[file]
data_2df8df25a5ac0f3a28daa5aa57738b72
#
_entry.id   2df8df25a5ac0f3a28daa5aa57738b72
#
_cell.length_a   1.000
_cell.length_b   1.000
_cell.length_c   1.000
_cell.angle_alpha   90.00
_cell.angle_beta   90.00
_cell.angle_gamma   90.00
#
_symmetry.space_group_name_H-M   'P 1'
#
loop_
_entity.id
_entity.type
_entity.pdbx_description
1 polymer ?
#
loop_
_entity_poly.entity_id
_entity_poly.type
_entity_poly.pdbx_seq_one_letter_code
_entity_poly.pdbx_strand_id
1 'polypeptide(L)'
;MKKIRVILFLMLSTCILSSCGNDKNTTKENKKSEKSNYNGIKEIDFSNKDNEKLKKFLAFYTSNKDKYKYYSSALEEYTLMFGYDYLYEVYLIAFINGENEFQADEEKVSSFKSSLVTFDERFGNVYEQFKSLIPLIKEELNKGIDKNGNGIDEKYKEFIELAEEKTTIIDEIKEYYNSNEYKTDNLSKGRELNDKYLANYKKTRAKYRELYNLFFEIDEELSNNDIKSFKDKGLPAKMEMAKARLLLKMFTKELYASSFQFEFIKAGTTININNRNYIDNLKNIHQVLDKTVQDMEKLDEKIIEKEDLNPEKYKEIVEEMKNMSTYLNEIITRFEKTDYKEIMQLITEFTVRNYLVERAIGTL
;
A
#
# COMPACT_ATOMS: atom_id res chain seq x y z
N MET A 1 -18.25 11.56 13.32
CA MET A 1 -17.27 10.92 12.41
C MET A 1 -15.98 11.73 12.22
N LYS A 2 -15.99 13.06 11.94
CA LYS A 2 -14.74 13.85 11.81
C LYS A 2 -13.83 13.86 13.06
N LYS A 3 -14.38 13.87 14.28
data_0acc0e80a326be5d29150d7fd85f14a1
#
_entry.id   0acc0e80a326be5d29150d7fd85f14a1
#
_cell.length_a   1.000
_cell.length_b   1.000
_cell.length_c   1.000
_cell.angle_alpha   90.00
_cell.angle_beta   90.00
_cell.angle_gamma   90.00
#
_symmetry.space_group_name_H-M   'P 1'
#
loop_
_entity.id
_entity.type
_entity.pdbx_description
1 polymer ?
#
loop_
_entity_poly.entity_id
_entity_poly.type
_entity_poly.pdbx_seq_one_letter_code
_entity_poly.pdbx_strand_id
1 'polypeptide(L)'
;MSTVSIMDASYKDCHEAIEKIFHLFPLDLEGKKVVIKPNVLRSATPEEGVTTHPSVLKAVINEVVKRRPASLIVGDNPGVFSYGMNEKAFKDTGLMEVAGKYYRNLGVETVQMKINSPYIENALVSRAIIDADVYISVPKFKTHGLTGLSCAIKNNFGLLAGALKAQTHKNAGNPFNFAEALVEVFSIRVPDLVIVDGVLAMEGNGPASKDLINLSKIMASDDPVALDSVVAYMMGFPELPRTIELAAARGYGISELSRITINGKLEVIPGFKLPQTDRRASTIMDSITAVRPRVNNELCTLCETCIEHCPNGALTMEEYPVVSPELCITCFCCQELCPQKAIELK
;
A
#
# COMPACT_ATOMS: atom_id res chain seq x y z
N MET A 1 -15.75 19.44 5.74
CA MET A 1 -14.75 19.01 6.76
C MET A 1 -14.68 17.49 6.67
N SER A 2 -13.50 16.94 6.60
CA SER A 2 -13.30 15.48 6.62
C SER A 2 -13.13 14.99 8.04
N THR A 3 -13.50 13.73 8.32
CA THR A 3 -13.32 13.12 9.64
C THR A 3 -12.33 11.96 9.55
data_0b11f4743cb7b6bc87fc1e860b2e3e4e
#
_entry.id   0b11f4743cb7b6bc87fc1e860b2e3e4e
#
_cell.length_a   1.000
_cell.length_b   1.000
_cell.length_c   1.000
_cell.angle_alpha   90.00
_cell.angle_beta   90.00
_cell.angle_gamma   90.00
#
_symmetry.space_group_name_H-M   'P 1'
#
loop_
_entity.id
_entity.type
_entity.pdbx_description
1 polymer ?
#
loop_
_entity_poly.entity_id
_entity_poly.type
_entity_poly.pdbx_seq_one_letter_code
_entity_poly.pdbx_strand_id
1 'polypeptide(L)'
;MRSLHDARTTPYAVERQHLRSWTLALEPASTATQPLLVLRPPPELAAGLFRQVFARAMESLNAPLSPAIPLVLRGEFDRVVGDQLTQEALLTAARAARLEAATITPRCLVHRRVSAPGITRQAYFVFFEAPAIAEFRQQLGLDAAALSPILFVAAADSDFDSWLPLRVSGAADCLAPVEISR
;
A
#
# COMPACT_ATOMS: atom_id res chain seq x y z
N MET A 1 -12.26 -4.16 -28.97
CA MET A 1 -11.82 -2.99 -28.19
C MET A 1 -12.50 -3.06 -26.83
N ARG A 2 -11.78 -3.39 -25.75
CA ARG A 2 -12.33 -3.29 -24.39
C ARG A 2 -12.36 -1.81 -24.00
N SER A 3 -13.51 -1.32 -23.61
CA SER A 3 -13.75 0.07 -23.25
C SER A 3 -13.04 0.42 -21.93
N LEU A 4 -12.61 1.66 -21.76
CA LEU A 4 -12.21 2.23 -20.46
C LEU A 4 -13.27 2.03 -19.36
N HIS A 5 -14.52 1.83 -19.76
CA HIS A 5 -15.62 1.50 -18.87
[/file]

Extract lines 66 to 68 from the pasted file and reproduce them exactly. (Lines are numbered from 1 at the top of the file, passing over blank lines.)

#
# COMPACT_ATOMS: atom_id res chain seq x y z
N MET A 1 -15.75 19.44 5.74